Bucharest (AFP) - Romania's left staged an emphatic comeback in elections Sunday, a year after anger over a deadly nightclub fire forced them from office.
Mass protests in the EU's second-poorest country after the blaze on October 30, 2015 that claimed 64 lives drove premier Victor Ponta and his Social Democrats (PSD) to resign.
But exit polls on Sunday, 13 months later, put the PSD well ahead its rivals with around 45 percent of the vote, even better than expected.
The rival centre-right National Liberal Party (PNL) trailed on around 21 percent, while their allies the Save Romania Union (USR) was on nine percent.
The PSD's likely coalition partner, the ALDE party, looked to have won around 6.5 percent, meaning that between them they will have a majority in parliament.
However, it remains to be seen whether the PSD's leader Liviu Dragnea, 54, who is serving a suspended sentence for electoral fraud, can become premier.
In theory this bars him from office under Romanian law and centre-right President Klaus Iohannis, 57, has refused to appoint anyone with legal problems.
This would also exclude a comeback by Ponta, 44, currently on trial for alleged tax evasion and money laundering, charges he denies.
Comments from Dragnea on Sunday evening suggested he wants the job.
"Romania is an island of stability. I want this stable democracy to remain in place," he said.
"This means that all politicians and institutions have to respect today's vote. We should all understand that Romania needs a competent, stable and responsible government."
Romania has been run since Ponta's departure by a caretaker government under technocrat Prime Minister Dacian Ciolos, 47, a former European commissioner.
The PNL and the USR have said they would support Ciolos staying on but the PSD wants him gone.
- Corrupt officials -
The inferno inside the Colectiv club was blamed on corrupt officials turning a blind eye to a lack of fire precautions. Poor medical care exacerbated the death toll.
For many, it was the final straw, and the tragedy prompted a push to clean Romania up.
The National Anti-Corruption Directorate (DNA) has been highly active and visible, bringing ministers, senators, lawmakers and other public officials to justice.
A recent survey suggested that 95 percent of Romanians want tackling corruption to be a priority for the next government.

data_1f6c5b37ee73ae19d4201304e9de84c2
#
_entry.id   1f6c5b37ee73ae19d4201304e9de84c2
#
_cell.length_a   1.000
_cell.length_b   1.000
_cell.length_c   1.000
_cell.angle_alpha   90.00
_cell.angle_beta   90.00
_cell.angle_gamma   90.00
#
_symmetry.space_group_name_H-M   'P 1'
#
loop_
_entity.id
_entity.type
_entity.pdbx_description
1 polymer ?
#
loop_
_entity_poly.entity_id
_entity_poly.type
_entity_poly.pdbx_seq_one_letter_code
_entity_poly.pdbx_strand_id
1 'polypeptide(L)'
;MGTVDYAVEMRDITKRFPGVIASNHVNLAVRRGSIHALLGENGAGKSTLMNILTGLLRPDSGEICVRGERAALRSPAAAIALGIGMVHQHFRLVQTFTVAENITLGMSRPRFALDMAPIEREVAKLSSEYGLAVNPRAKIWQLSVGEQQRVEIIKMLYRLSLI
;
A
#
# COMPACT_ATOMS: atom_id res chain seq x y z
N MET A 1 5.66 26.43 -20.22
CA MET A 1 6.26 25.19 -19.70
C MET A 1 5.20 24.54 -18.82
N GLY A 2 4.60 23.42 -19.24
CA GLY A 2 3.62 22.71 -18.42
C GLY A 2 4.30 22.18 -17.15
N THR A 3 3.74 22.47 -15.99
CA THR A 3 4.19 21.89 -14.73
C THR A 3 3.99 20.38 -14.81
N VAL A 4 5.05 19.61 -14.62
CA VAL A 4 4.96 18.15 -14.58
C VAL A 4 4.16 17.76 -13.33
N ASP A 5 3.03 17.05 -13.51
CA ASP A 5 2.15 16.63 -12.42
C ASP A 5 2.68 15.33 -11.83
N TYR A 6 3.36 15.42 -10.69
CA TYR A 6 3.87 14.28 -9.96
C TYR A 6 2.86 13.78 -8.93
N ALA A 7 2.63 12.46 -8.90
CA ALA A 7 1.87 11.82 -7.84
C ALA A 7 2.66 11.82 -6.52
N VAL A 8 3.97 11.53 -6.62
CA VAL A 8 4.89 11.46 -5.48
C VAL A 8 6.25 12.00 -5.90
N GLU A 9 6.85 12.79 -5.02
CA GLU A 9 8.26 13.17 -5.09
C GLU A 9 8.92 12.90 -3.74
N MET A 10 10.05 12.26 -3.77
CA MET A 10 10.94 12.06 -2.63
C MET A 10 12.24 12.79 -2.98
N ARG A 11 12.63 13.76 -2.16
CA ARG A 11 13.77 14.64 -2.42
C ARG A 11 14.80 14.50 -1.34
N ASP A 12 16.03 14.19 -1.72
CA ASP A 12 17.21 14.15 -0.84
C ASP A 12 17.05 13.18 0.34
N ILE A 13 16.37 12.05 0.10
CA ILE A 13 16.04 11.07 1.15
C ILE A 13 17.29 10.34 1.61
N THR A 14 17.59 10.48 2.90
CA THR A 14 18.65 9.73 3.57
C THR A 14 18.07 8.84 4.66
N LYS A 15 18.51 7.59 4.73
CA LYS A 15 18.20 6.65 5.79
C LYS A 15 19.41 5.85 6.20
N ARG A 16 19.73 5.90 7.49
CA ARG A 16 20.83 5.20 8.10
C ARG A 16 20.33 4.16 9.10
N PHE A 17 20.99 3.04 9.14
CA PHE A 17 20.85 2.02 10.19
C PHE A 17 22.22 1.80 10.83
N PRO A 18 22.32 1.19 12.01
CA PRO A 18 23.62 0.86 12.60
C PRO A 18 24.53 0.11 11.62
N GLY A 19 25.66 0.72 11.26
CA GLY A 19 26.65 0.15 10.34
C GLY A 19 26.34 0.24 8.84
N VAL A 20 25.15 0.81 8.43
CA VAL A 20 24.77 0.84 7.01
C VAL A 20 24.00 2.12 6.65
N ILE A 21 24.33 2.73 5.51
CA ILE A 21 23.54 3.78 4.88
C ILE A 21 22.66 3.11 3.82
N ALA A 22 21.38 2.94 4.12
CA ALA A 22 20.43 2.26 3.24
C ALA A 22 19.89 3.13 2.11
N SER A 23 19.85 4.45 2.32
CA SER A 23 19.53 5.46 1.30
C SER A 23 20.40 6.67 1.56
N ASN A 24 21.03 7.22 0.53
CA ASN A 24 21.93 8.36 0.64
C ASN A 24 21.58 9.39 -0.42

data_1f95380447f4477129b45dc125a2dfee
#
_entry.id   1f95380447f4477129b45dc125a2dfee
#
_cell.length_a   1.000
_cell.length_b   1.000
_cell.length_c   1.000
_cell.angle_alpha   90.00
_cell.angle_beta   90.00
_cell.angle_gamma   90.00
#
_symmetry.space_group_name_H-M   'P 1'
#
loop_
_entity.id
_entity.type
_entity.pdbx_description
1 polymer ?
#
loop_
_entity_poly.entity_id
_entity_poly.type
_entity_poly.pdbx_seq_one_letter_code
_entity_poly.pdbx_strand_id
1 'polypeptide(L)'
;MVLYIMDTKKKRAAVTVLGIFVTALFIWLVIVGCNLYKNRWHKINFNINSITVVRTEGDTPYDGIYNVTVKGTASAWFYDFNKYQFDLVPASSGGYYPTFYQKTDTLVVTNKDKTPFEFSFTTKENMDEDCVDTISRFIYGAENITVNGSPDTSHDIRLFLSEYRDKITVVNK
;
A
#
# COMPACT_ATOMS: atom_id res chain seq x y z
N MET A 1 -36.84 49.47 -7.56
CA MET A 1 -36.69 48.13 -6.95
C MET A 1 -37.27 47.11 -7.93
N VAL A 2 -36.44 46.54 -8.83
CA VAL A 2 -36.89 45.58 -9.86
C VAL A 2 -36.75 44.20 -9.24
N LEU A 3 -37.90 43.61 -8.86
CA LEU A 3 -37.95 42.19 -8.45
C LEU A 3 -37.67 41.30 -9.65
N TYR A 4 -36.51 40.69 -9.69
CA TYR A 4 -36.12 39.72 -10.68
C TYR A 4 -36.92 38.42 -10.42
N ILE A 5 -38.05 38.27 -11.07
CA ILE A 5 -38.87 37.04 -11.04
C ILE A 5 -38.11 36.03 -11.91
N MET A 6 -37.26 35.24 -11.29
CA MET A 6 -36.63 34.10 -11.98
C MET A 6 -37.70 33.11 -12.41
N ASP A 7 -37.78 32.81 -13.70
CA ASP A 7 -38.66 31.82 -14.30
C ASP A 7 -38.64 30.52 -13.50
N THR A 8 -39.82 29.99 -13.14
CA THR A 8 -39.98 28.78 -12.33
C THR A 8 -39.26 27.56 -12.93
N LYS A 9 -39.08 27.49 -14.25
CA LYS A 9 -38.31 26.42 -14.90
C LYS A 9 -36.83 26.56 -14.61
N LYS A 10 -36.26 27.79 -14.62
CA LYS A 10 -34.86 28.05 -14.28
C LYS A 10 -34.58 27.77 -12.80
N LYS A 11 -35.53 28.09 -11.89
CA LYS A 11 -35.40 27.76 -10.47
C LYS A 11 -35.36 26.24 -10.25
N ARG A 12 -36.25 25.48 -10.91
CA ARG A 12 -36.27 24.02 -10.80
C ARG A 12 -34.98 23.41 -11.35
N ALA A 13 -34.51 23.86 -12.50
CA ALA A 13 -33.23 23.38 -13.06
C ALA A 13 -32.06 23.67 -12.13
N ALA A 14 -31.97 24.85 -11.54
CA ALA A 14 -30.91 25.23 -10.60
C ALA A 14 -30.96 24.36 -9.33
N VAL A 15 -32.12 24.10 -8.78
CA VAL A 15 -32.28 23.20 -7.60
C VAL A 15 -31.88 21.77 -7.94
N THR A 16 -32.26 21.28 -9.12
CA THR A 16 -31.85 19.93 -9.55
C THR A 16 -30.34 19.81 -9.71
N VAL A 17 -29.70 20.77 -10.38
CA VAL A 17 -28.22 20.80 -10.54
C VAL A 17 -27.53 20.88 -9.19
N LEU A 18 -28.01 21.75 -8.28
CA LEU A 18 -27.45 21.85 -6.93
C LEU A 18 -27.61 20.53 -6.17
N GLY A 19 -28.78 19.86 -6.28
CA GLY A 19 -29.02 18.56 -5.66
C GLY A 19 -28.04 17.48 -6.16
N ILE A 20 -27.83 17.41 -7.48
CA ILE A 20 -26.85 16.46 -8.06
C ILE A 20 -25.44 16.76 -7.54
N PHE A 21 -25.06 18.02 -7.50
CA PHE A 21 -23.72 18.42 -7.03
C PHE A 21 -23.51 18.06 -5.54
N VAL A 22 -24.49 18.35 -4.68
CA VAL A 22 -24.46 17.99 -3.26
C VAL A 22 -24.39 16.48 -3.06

But before the election there were worries this will not happen if the PSD returns to power.
The clean-up has "disproportionately hit the Romanian left," said Tsveta Petrova from risk consultancy Eurasia Group.
"As a result, should a left-led coalition come to power, it will try to slow down this campaign."
- Promises, promises -
But the PSD enjoys strong support among older Romanians and in rural areas of the southeastern European nation of 20 million people.
However, 27 years after the summary execution of dictator Nicolae Ceausescu and the end of Communism, voter apathy is rife, with turnout just 39.5 percent on Sunday.
Both sides, while trading insults and generally avoiding serious political discussion during the campaign, have pledged spectacular hikes in wages and pensions as well as tax cuts.
Such promises go down well in the EU's second-poorest nation where more than half of rural households have no running water and one in four people lives in poverty.
Three million people have emigrated.
At the same time, however, the nationalist and anti-EU rhetoric seen in other countries in the region like Hungary and Poland has been largely, if not entirely, absent.
"Our Romania is completely destroyed. We can't live here any more. There are no jobs, people are going abroad," Marin Oana, a voter in the poor southern village of Singureni, told AFP.
"I hope that (the politicians) grasp what the problems are in our society and invest in health care and education," said Denisa Grajdan, another voter in the same village.
Official results were expected on Monday morning.